We now present an algorithm that exactly identifies in polynomial time the class Pk.of pattern languages using prefix queries. Let p = p1p2pn be the pattern to be identified. We begin by checking whether p1 is a constant. Hence for each a T we make a prefix query for a.. If the output is no to each of these queries we conclude that p1 s a variable and since p is in canonical form p1 = x1.
Suppose at some stage we have discovered that p1p2 p3 pi is a prefix of p and j = max {r / ps = x r for 1 s i}. Again we check whether pi + 1 is a constant by making prefix query for p1 p2 p3 pi a, a T. As before if each of these queries yields a negative answer, we conclude that pi + 1 is a variable and query whether p1 p 2 pi xr is a prefix for each r j + 1. We conclude that the pattern is complete if each of these queries receives a negative reply.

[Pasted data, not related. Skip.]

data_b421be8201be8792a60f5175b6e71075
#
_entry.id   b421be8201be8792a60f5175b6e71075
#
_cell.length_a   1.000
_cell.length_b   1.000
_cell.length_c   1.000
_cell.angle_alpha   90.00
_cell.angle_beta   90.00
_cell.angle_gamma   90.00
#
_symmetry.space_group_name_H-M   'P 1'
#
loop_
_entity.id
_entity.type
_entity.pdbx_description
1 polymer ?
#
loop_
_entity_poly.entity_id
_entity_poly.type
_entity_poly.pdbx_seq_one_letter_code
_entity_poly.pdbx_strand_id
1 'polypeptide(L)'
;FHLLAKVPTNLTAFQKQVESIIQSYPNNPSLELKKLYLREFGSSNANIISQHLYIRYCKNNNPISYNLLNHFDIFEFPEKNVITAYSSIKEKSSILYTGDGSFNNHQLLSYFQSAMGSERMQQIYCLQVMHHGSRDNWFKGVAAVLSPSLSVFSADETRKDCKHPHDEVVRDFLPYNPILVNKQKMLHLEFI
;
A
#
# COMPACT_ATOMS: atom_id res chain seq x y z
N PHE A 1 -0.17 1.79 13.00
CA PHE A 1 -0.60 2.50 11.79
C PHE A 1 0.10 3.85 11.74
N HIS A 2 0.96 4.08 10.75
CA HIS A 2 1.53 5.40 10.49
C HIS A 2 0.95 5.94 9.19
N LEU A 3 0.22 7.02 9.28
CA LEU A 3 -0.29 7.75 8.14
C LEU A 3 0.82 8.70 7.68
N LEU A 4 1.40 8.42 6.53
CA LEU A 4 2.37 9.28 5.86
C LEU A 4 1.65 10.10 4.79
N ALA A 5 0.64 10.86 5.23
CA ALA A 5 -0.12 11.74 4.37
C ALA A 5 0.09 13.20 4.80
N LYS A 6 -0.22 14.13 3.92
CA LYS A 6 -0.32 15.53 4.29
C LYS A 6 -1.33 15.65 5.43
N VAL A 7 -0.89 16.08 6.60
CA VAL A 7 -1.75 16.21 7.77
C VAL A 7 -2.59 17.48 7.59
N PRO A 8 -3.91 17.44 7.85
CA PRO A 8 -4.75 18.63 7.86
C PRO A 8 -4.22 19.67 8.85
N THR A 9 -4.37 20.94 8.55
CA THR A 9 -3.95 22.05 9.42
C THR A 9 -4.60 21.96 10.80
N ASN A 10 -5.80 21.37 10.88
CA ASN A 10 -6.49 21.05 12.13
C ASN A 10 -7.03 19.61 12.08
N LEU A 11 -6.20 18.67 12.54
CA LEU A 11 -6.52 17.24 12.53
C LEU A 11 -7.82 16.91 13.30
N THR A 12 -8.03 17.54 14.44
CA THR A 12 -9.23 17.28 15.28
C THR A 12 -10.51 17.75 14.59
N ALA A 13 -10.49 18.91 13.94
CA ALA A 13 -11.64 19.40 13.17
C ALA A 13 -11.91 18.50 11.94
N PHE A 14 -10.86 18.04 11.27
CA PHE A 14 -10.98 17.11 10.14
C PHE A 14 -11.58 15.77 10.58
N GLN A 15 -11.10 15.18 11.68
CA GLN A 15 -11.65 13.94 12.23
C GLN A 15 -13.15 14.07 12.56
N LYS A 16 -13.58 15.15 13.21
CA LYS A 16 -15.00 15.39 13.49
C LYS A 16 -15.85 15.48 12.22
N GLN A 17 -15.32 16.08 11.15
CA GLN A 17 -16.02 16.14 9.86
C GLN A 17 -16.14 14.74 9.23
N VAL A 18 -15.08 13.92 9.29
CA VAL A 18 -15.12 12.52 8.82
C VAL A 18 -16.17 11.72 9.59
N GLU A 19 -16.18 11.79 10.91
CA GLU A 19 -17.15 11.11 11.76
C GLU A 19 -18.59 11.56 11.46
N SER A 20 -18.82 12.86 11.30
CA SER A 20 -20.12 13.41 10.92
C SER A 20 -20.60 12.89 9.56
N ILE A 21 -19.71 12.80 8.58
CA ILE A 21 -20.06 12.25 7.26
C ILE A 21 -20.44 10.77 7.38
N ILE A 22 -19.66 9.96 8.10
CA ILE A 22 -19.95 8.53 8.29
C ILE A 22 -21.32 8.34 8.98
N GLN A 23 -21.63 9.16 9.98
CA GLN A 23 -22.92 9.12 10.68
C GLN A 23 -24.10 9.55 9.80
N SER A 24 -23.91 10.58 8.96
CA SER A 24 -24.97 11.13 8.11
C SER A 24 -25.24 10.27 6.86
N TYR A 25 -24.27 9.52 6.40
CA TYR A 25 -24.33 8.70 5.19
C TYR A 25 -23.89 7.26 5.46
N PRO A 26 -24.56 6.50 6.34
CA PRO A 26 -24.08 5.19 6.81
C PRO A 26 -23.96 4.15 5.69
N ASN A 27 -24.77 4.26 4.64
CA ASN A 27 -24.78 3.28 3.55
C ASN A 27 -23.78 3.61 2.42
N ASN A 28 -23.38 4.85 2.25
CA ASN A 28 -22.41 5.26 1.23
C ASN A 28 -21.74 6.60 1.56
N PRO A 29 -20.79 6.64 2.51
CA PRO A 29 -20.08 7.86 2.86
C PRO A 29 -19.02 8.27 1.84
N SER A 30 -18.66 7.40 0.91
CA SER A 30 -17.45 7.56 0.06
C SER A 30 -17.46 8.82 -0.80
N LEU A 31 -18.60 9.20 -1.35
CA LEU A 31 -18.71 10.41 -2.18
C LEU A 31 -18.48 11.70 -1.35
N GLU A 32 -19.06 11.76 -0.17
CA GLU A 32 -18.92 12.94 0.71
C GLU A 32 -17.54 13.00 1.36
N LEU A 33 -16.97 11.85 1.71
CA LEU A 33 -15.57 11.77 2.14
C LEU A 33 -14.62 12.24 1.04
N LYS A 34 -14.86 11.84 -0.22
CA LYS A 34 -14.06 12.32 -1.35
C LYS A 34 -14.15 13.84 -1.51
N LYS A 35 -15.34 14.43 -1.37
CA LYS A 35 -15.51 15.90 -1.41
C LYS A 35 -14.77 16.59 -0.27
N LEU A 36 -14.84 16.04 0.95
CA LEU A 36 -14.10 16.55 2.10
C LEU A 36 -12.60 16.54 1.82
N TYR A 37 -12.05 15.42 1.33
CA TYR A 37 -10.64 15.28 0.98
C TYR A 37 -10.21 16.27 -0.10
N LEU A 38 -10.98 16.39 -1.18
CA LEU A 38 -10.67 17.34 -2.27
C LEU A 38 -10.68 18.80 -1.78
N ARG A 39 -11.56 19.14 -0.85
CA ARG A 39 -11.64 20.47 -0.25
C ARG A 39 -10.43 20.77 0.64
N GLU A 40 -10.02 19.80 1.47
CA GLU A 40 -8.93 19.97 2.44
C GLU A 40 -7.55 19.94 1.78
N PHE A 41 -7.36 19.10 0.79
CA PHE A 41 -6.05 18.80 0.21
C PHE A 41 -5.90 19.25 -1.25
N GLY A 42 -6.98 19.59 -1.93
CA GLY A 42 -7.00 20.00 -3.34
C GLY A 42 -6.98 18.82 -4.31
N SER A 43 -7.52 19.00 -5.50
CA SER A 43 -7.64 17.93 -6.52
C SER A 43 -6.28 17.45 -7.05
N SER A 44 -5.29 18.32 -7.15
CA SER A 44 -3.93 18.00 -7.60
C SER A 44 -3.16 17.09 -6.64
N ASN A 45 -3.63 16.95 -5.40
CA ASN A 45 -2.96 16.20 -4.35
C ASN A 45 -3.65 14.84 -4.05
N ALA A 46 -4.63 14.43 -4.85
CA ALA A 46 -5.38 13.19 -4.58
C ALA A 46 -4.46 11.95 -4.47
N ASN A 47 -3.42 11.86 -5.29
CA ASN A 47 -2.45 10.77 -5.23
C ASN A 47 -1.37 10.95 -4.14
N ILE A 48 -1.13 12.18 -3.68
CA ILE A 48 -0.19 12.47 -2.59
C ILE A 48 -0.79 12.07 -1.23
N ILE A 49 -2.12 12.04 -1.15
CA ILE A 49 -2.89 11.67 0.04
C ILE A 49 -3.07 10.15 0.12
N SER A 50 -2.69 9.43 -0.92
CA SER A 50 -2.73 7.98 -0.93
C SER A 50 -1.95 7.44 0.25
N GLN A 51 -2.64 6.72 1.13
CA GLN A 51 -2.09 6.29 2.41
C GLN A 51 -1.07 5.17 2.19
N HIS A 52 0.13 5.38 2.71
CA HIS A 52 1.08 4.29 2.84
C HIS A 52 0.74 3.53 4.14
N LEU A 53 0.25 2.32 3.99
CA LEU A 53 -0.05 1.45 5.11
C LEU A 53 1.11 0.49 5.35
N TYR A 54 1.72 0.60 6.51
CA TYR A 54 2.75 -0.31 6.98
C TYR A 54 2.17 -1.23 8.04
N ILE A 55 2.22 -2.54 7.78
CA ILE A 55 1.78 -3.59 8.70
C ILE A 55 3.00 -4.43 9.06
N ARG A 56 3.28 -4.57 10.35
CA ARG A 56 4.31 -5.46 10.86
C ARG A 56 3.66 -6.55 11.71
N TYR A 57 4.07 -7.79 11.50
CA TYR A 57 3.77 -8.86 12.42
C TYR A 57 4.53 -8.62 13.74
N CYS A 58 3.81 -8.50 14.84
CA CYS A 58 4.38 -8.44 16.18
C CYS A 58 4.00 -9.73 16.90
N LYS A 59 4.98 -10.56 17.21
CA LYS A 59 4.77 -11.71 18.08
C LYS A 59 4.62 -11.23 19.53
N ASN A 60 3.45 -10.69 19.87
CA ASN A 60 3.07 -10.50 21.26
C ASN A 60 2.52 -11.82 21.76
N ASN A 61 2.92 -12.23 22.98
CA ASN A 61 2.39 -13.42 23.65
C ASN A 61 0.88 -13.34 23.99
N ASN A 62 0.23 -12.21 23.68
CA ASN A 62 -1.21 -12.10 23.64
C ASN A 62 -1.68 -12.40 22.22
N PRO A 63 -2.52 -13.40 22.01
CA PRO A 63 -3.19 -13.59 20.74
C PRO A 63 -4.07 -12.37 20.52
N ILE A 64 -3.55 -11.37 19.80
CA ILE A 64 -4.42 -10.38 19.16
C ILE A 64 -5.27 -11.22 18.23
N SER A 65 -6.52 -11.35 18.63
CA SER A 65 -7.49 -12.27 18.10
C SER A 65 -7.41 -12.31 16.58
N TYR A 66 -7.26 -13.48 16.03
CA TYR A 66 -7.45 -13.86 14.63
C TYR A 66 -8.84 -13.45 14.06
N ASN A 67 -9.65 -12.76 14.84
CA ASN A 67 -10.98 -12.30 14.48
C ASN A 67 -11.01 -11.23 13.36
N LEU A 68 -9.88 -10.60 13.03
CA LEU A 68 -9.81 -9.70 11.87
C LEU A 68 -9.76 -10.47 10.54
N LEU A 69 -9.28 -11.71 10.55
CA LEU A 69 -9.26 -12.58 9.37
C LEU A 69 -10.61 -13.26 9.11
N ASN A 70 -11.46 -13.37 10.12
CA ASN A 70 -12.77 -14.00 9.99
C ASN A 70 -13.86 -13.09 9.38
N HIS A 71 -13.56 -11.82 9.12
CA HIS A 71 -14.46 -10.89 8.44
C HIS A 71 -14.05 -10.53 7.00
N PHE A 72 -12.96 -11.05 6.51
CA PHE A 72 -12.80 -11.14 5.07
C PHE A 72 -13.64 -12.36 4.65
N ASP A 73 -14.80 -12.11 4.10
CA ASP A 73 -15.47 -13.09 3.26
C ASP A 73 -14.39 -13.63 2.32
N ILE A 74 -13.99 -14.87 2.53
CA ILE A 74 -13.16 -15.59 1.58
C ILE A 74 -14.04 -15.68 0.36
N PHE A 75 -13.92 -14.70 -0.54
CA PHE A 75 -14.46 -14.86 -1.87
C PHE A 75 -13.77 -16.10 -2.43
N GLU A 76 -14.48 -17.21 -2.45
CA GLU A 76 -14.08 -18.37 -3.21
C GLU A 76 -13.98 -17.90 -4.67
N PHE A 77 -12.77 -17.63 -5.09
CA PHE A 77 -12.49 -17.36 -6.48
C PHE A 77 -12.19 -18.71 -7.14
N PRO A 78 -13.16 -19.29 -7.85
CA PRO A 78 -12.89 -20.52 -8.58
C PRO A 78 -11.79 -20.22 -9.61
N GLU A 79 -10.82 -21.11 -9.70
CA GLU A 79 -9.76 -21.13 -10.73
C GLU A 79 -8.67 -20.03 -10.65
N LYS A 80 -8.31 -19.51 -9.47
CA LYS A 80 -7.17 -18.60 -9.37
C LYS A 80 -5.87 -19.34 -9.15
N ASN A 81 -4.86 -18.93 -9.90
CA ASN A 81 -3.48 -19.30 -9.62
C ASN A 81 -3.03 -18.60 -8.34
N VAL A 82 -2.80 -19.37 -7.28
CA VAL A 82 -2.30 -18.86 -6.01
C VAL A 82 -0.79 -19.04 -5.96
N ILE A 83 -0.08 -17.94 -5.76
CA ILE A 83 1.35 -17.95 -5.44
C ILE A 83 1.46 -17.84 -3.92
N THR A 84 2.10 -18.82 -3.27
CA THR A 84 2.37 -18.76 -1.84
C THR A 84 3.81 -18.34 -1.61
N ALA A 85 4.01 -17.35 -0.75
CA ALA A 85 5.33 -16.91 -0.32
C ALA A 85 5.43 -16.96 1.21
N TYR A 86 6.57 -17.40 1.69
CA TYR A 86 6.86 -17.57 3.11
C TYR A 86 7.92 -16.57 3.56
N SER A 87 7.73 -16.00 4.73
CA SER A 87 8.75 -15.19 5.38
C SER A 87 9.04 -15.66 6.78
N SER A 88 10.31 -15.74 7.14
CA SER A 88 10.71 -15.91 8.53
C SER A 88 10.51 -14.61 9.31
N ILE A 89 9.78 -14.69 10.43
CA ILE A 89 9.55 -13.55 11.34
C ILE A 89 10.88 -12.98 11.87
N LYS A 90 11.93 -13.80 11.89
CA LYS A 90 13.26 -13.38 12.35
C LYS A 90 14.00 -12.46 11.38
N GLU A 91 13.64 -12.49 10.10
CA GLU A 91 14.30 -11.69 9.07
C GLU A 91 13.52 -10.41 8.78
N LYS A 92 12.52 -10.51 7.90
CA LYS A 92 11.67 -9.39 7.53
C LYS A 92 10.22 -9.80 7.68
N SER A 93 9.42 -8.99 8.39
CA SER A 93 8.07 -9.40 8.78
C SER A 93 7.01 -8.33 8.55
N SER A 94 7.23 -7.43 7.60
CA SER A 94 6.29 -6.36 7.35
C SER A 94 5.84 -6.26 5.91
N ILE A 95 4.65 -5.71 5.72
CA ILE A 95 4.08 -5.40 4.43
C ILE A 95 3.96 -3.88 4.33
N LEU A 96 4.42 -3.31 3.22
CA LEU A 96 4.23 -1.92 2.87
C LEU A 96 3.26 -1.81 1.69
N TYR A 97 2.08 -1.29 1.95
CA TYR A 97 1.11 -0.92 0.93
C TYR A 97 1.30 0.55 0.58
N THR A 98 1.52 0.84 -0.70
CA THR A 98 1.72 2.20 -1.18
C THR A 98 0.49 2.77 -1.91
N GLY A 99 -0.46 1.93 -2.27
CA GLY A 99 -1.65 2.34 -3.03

Now, to learn axiom set A, initially fix A = .
m
i
Arrange the words in T (m the maximum
queries are introduced. For a subset (superset) i 1
query, the input is a concept C and the output is
yes if C is a subset (superset) of the target concept C* and no otherwise. If the answer is
no, counter example x from C C* (C* – C) is also returned. Restricted subset queries and restricted superset queries, where no counter example is returned are also introduced in [5].
We recall that a word u T* is a prefix of another word w T*, if there exists a word v T*, such that w = uv. Thus in a prefix query, the concept to be learnt is usually a word w over the underlying alphabet T. The input is a word u T* and the output is yes, if u is a prefix of w and no otherwise.
We learn a <1, 3> simple splicing grammar system where the master is a regular grammar and the other is a non erasing pattern grammar with a